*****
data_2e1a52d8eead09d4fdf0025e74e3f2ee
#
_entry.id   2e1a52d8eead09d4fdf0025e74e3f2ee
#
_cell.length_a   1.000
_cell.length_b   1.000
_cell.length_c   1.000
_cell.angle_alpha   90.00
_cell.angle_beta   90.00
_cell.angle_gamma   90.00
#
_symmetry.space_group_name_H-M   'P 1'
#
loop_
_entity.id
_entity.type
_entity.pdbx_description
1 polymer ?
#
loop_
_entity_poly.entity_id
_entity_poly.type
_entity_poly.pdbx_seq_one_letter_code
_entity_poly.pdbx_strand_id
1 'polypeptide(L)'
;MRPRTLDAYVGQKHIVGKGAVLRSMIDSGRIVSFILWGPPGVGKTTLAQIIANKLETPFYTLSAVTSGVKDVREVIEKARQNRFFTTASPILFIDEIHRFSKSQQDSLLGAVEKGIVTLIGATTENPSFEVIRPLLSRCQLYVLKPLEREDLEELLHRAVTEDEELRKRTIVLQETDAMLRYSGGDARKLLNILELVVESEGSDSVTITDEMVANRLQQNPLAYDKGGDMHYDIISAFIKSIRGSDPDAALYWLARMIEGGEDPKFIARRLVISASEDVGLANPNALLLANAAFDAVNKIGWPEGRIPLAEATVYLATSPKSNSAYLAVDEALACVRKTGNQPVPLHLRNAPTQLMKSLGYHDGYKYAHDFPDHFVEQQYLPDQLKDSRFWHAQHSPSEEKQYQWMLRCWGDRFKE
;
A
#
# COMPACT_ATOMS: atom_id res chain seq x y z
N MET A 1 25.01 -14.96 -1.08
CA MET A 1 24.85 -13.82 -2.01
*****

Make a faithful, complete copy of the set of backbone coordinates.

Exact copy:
data_2e1a52d8eead09d4fdf0025e74e3f2ee
#
_entry.id   2e1a52d8eead09d4fdf0025e74e3f2ee
#
_cell.length_a   1.000
_cell.length_b   1.000
_cell.length_c   1.000
_cell.angle_alpha   90.00
_cell.angle_beta   90.00
_cell.angle_gamma   90.00
#
_symmetry.space_group_name_H-M   'P 1'
#
loop_
_entity.id
_entity.type
_entity.pdbx_description
1 polymer ?
#
loop_
_entity_poly.entity_id
_entity_poly.type
_entity_poly.pdbx_seq_one_letter_code
_entity_poly.pdbx_strand_id
1 'polypeptide(L)'
;MRPRTLDAYVGQKHIVGKGAVLRSMIDSGRIVSFILWGPPGVGKTTLAQIIANKLETPFYTLSAVTSGVKDVREVIEKARQNRFFTTASPILFIDEIHRFSKSQQDSLLGAVEKGIVTLIGATTENPSFEVIRPLLSRCQLYVLKPLEREDLEELLHRAVTEDEELRKRTIVLQETDAMLRYSGGDARKLLNILELVVESEGSDSVTITDEMVANRLQQNPLAYDKGGDMHYDIISAFIKSIRGSDPDAALYWLARMIEGGEDPKFIARRLVISASEDVGLANPNALLLANAAFDAVNKIGWPEGRIPLAEATVYLATSPKSNSAYLAVDEALACVRKTGNQPVPLHLRNAPTQLMKSLGYHDGYKYAHDFPDHFVEQQYLPDQLKDSRFWHAQHSPSEEKQYQWMLRCWGDRFKE
;
A
#
# COMPACT_ATOMS: atom_id res chain seq x y z
N MET A 1 25.01 -14.96 -1.08
CA MET A 1 24.85 -13.82 -2.01